Despite those obvious benefits, integration as a national priority has moved to the back of the bus. Almost all states that had strategies fostering integration have abandoned them. And since the 1970s, courts gradually rolled back desegregation initiatives, for example, allowing inner-city minority students access to suburban school districts. By the 1990s, the U.S. Supreme Court permitted localities to drop school integration plans. 

So what we have now, he argues, is a de facto separate-but-equal education policy. In other words, we won’t make any effort to mix races or income groups. The nation instead struggles to ramp up achievement in all schools and hope that segregated schools in poverty-stricken areas will magically benefit from the efforts — which have included the creation of charter schools, adoption of tough testing standards (No Child Left Behind) and most recently teacher-evaluation systems that will supposedly weed out the incompetent.

None of these initiatives has accomplished much. A study of Twin Cities charter schools by the University of Minnesota Orfield (Myron) found that charter schools are often more segregated than public schools and generally fail to produce high-achieving graduates. Testing criteria embodied in the No Child Left Behind program branded schools as “failing” without providing them the resources to allow their students to succeed. Thousands of schools across the nation couldn’t meet the testing criteria — about half of Minnesota’s. In recent years, a couple dozen states, including ours, have sought and received waivers from the program.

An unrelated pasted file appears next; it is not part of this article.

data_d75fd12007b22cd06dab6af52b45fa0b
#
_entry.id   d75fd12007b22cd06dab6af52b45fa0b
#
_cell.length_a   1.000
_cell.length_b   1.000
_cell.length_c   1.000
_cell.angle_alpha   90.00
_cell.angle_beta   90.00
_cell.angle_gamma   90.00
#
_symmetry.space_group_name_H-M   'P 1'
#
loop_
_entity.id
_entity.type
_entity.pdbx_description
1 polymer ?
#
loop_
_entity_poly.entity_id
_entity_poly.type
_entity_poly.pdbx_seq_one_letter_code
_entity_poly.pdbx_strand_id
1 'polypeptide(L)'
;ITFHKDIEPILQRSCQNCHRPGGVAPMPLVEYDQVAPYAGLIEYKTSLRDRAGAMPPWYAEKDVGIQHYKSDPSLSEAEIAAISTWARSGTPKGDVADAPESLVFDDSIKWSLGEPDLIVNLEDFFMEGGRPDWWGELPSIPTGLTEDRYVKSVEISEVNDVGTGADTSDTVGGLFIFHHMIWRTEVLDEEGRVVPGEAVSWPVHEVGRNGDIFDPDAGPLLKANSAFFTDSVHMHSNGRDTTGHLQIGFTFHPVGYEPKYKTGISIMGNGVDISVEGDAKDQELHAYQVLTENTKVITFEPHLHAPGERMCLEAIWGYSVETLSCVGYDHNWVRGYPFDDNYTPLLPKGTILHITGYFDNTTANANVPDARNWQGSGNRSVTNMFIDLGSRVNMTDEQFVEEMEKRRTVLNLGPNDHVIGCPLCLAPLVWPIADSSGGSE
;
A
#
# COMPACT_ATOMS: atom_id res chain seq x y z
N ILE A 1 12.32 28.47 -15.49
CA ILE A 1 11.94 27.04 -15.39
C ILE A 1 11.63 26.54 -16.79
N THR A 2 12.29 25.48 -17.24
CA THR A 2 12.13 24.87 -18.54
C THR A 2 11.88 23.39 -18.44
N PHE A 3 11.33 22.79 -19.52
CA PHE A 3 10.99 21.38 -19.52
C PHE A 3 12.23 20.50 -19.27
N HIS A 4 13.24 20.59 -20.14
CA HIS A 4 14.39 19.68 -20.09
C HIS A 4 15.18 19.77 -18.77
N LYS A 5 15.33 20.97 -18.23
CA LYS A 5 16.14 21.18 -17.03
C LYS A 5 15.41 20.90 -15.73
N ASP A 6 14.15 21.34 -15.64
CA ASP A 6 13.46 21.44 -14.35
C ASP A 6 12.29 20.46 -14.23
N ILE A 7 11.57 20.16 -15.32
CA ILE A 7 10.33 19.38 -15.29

Of course, simply seating black and Latino students next to white children will not solve every educational problem. “Getting in the door is only the first step,” says Gary Orfield. Schools can be segregated internally, with white and minority students sorted into different tracks — one headed toward college and the other to the street. And insensitive teachers can treat minority students like interloping outsiders.

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But putting minority children in an affluent, stable school — “a school that’s functioning,” he says — gives them more opportunity to advance, to attend college and to succeed in life. “At the very least,” he says, “they are with kids who see that they have a future.” 

Buck the trend

Both Orfields say that the Twin Cities could buck the trend more easily than other metropolitan areas because our schools are not yet as segregated. Until recently, Minnesota provided money to help school districts integrate. GOP legislators voted to cut off the funds in 2011, but a bipartisan state task force recommended this spring that the state continue the effort. The Legislature failed to act on the plan, however, and it’s not clear whether the money — about $108 million — will flow this year either. 

A more ambitious possibility: the Metropolitan Council could gradually prod more school integration by restarting its policy (dropped in 1993) mandating that low-income housing be built in localities with good, stable schools — instead of clumping it in areas with poor schools, as it does now. “Portland (Oregon),” says Myron Orfield, “is going in the opposite direction from most cities because it’s putting low-income housing in affluent suburbs.”

The creation of more integrated schools across the region could have another healthful effect: neighborhood stability. Parents, instead of moving hither and yon to find white public school nirvana might conclude that if the schools are similar everywhere, they may as well stay put.